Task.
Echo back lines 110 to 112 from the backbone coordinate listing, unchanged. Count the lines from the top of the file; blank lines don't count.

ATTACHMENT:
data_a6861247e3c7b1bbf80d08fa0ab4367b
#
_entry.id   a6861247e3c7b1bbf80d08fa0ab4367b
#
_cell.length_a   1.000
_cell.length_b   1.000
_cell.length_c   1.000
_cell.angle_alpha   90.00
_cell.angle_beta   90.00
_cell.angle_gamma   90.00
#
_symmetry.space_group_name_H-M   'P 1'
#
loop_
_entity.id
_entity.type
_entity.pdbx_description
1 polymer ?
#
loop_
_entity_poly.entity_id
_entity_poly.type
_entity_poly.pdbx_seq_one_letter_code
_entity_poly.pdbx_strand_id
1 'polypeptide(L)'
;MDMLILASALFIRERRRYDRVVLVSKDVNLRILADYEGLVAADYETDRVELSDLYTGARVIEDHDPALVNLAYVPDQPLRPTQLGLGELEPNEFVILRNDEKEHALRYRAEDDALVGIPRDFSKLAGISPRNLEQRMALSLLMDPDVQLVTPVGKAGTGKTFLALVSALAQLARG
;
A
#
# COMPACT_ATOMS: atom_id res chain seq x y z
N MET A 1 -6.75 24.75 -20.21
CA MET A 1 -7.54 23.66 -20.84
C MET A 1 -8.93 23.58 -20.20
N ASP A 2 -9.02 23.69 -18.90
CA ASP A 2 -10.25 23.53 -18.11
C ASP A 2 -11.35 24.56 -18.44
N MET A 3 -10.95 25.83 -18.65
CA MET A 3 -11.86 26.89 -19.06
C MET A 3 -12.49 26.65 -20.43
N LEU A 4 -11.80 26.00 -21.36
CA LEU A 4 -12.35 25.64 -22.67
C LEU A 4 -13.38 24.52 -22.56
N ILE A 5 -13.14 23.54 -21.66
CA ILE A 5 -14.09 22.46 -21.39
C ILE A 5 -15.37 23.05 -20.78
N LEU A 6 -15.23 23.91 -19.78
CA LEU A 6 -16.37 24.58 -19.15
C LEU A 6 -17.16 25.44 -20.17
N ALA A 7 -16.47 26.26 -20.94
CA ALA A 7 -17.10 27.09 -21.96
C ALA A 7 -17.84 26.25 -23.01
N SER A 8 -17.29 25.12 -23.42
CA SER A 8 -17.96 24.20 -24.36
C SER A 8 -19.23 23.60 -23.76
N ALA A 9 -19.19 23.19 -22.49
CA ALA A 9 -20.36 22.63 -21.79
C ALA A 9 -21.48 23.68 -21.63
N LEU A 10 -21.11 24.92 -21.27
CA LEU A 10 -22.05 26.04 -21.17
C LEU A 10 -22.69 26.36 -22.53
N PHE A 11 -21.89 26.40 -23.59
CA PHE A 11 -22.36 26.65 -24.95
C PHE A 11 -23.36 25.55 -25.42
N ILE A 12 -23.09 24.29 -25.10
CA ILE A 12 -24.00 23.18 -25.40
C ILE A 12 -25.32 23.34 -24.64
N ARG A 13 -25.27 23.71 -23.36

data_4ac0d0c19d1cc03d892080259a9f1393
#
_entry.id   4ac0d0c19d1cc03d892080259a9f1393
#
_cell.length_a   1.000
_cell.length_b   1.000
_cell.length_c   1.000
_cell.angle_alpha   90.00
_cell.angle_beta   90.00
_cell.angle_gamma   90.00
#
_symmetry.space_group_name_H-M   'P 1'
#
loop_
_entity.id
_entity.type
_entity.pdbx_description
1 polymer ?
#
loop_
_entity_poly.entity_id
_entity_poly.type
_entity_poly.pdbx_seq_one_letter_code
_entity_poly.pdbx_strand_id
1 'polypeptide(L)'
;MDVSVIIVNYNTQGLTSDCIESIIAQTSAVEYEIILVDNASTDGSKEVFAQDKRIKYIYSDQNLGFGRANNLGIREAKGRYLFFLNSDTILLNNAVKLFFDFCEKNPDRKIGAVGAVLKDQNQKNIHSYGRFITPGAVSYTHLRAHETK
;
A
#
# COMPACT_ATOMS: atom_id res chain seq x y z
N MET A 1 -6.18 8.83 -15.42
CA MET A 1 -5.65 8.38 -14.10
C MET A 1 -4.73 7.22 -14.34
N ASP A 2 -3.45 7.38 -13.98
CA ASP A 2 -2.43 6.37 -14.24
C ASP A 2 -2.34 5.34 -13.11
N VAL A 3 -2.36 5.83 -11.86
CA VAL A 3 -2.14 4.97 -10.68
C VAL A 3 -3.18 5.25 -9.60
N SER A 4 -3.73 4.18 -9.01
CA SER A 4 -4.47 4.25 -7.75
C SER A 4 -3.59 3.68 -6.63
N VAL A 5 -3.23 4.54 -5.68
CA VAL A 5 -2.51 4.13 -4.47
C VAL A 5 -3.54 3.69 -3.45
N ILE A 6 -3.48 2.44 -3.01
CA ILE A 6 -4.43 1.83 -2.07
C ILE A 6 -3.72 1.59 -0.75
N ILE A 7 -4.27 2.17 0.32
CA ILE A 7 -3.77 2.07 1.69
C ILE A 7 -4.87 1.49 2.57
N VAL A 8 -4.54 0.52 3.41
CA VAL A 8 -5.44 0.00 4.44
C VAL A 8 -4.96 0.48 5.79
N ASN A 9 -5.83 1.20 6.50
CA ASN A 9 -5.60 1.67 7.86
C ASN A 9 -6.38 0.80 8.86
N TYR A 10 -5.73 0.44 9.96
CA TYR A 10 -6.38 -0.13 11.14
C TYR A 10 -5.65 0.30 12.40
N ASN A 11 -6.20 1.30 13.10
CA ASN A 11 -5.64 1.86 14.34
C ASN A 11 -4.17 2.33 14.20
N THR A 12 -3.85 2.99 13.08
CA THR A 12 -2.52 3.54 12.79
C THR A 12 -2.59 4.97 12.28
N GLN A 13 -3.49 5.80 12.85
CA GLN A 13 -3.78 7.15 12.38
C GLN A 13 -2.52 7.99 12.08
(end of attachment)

N VAL A 5 -3.23 4.54 -5.68
CA VAL A 5 -2.51 4.13 -4.47
C VAL A 5 -3.54 3.69 -3.45